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WE PROMISE FRIENDLY ATMOSPHERE, GREAT COMPENSATION...AND ONE FREE KIDNEY EACH.

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Before we celebrate the more ominous, seedy side of collegiate athletics with a Fulmer Cup update, let's remind people that sometimes people do really, really extraordinary things for each other because of the connections they develop in the course of their work in athletics. Because unless donating a kidney is a mandated policy in the HR manual at Oregon State, this truly is an act of grace:

Oregon State offensive coordinator Danny Langsdorf donated a kidney to offensive line coach Mike Cavanaugh's wife. Laurie Cavanaugh, 48, had living-donor kidney transplant surgery on Tuesday at Portland's Oregon Health & Science University Hospital.

Cavanaugh has autosomal dominant polycystic kidney disease, an inherited condition usually dormant until the patient hits their forties of fifties. Almost all patients experience renal failure before they hit the age of sixty, however, and the morbidity rate is nothing to scoff at: before dialysis and transplants, most patients died within ten years of the onset of symptoms.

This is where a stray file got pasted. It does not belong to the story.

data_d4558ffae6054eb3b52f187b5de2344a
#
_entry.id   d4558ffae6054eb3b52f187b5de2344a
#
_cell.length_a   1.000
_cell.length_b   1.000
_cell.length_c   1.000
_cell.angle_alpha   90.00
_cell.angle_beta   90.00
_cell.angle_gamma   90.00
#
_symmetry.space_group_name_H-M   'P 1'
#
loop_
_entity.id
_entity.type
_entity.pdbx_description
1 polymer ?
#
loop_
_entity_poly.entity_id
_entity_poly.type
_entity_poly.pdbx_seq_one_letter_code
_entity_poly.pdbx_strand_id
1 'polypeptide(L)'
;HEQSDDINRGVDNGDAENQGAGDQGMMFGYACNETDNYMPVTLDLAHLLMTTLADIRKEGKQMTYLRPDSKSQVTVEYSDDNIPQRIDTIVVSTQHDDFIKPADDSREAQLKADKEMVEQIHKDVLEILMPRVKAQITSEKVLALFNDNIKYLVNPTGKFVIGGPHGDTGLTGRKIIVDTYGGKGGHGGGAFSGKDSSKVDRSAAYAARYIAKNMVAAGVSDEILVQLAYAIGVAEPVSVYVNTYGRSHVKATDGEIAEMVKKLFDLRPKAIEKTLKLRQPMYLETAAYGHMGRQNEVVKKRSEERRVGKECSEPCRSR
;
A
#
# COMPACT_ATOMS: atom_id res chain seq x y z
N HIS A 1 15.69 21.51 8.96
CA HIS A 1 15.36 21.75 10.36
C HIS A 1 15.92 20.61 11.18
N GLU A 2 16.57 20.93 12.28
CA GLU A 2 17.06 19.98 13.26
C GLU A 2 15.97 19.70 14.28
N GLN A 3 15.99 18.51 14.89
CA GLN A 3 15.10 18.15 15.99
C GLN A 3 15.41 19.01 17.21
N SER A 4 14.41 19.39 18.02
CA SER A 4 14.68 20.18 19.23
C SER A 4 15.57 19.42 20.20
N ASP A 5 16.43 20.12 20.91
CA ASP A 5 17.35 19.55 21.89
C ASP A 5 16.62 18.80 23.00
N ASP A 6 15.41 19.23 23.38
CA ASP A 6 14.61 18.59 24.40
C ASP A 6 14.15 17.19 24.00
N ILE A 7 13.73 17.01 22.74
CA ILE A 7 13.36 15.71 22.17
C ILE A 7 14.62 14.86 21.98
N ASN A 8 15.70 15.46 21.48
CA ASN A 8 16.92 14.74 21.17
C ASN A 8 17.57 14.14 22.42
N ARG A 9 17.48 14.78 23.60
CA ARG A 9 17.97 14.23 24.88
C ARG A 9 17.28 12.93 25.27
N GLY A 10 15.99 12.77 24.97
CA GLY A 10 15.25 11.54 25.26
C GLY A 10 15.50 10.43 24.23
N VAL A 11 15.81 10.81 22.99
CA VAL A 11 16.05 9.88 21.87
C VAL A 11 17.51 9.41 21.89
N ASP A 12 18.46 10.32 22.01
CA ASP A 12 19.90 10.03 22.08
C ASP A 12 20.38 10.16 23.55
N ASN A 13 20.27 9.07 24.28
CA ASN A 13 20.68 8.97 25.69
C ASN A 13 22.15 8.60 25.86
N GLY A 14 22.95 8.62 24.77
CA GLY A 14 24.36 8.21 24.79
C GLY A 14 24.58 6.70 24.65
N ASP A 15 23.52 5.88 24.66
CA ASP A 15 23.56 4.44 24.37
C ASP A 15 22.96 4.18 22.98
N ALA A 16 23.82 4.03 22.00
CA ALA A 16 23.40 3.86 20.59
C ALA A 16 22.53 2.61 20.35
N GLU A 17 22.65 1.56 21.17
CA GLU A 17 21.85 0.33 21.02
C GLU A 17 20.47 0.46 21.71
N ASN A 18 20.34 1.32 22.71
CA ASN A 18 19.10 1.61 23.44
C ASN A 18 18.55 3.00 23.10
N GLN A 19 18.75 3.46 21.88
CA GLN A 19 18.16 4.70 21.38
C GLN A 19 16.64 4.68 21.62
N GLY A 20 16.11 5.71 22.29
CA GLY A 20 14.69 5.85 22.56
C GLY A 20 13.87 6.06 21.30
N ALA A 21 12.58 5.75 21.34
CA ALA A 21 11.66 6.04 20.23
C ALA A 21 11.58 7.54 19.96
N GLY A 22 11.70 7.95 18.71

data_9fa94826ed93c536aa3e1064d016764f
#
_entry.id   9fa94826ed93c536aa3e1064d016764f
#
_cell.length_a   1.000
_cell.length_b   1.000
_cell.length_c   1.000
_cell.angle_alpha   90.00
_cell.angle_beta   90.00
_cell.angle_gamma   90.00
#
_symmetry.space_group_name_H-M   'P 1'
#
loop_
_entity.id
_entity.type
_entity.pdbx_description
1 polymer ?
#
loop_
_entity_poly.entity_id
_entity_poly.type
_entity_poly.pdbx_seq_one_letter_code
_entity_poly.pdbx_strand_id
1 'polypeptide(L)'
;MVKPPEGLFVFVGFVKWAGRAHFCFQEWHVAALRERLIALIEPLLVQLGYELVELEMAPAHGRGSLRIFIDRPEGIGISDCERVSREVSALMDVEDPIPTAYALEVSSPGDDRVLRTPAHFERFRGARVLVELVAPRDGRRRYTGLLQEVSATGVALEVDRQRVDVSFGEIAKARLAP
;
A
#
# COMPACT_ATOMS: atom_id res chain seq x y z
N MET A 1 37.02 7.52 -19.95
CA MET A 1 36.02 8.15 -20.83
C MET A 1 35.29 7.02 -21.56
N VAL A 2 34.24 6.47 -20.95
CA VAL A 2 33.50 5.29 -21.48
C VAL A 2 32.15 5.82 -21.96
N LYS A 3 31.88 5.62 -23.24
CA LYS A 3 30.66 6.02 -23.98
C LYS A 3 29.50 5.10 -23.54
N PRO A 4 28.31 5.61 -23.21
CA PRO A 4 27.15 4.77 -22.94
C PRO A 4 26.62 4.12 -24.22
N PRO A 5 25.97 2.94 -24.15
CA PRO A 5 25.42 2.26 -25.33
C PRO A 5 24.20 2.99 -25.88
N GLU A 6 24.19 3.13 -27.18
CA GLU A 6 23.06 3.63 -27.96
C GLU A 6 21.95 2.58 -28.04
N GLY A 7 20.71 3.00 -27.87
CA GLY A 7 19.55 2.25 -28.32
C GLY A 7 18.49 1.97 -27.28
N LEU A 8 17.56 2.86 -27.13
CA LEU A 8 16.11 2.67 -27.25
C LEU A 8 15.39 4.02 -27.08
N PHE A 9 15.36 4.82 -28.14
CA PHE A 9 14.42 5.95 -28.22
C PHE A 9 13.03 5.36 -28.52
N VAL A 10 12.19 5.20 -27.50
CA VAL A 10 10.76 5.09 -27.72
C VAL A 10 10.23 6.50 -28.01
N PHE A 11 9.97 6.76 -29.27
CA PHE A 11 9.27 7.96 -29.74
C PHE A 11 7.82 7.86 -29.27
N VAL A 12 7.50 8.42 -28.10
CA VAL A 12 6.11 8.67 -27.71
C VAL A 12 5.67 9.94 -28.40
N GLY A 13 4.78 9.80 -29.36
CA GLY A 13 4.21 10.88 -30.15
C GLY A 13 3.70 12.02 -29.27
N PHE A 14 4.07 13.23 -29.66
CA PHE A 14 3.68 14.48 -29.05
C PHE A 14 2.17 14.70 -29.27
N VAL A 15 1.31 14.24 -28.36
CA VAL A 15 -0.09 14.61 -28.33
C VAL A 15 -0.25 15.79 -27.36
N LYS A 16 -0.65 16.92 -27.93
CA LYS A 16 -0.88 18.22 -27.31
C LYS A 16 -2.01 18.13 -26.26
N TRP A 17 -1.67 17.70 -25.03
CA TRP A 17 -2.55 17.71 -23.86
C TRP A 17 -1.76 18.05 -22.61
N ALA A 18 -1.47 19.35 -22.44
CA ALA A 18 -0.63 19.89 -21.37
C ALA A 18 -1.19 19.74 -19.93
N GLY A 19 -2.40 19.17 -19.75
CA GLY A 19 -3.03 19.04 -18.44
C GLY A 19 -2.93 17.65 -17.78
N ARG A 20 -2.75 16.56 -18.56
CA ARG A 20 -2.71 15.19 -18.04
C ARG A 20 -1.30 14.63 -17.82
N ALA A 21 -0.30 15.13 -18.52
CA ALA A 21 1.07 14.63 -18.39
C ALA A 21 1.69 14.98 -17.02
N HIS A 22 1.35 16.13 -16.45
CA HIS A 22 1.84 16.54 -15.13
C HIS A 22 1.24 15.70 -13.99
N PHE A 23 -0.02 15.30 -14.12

Mike Cavanaugh, Laurie's husband, was understandably overwhelmed.

"When you work as closely as a coaching staff does, you develop some really deep and solid friendships -- I guess you could say this is the ultimate in friendship," said Mike Cavanaugh, who like Langsdorf is in his third season with the Beavers.

Langsdorf will likely have to seriously curtail any beer-drinking he might have been doing prior to surgery. That, sir, is friendship. ONE HUNDRED COCKTAILS of a non-alcoholic variety for you, Mr. Landgsdorf.


Cavanaugh and Langsdorf, post-op.